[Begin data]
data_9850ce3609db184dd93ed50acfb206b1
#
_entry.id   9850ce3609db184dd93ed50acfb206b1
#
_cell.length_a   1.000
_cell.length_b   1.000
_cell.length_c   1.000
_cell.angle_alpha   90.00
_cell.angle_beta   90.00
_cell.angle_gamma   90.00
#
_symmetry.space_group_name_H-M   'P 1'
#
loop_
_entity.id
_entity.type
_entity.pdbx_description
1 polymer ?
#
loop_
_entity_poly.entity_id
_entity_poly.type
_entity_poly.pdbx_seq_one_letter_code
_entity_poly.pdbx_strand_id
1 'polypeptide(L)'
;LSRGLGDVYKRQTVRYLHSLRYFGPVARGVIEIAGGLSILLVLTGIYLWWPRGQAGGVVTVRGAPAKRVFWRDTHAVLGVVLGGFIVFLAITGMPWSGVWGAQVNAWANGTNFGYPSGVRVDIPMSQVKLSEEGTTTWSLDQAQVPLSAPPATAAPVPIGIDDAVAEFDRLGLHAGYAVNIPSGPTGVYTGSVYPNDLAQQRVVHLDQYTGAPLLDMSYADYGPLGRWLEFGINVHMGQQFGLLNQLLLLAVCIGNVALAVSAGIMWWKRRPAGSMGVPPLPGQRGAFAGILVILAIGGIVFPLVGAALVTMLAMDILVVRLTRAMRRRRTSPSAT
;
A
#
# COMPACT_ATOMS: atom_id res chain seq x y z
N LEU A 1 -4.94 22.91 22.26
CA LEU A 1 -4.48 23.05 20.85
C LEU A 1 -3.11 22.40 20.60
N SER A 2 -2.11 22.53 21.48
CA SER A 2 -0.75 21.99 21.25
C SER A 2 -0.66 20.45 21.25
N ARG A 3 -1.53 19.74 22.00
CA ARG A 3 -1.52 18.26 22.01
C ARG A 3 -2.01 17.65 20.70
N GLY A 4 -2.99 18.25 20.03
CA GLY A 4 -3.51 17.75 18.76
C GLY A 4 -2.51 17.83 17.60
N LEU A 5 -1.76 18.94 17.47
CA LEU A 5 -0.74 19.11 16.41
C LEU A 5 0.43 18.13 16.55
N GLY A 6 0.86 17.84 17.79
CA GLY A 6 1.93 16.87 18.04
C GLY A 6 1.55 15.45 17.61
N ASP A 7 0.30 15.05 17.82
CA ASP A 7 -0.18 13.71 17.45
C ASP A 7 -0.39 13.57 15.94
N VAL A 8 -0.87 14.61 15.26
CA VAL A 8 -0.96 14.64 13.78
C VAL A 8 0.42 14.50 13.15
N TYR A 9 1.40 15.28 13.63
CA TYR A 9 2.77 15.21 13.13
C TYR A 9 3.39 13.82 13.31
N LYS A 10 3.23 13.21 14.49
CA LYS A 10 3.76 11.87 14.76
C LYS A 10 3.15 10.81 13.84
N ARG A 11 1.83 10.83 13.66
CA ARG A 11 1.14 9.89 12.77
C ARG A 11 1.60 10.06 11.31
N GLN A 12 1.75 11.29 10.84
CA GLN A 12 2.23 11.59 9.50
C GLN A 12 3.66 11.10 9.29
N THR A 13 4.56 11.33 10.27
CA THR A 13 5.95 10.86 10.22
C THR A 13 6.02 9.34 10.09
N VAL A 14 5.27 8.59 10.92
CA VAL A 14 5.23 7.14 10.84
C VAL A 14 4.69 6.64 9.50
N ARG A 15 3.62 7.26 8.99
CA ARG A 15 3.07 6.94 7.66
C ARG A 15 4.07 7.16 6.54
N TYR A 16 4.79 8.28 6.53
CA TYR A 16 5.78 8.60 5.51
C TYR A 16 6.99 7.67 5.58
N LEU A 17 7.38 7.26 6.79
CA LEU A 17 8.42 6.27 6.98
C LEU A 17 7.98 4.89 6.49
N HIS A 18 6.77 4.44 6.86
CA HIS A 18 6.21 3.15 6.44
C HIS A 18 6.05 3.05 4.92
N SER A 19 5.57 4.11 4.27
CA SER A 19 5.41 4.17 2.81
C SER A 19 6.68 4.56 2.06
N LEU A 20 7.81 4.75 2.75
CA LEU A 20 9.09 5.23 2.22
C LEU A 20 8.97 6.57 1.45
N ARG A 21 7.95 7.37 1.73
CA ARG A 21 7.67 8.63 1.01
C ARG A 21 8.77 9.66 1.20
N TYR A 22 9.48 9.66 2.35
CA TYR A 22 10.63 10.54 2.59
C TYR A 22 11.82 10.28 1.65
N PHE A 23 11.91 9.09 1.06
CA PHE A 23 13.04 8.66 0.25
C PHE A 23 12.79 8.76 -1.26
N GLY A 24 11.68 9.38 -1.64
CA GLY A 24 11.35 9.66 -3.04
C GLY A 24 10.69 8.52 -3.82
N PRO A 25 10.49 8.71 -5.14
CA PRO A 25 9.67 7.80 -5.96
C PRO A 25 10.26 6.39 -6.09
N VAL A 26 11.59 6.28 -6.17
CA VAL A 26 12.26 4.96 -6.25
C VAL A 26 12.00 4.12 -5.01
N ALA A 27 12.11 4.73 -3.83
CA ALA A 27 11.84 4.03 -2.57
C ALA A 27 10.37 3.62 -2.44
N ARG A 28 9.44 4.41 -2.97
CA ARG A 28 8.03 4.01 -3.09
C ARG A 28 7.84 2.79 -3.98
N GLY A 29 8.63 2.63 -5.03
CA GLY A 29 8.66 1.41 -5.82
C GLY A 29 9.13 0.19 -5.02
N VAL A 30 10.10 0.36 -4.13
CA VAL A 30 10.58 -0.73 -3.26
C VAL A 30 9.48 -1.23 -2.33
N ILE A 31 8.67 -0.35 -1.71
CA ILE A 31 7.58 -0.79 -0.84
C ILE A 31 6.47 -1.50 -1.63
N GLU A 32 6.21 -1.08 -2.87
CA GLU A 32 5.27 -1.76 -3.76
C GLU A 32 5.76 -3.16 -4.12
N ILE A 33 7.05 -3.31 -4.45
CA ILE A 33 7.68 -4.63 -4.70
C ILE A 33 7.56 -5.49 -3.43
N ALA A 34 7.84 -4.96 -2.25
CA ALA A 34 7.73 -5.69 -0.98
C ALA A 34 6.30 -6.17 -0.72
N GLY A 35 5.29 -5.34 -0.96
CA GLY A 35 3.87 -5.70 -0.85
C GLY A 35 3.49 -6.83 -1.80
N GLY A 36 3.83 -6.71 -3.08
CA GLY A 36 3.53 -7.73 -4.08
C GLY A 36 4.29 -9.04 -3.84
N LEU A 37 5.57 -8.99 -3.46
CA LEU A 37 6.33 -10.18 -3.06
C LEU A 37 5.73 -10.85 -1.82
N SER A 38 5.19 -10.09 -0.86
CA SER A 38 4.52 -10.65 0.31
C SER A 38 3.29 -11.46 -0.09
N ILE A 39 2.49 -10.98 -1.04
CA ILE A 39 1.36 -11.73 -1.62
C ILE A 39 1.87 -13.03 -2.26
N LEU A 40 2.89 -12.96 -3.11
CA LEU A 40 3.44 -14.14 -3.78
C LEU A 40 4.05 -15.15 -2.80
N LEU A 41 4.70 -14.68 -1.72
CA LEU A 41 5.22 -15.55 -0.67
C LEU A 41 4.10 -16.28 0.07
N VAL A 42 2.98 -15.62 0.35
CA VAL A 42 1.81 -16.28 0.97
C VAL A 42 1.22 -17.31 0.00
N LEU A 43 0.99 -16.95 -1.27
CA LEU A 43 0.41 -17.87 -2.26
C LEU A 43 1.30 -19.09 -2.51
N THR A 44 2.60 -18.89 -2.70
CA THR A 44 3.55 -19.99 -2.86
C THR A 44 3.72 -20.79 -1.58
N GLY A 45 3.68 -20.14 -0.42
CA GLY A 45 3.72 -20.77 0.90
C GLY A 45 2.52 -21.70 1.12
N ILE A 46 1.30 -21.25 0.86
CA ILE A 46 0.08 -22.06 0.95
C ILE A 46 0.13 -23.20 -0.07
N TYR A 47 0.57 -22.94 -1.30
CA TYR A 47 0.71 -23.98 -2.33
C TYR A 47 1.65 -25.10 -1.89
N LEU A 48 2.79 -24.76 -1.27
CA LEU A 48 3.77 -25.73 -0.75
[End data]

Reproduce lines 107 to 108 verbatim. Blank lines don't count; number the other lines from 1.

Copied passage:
CA VAL A 26 12.26 4.96 -6.25
C VAL A 26 12.00 4.12 -5.01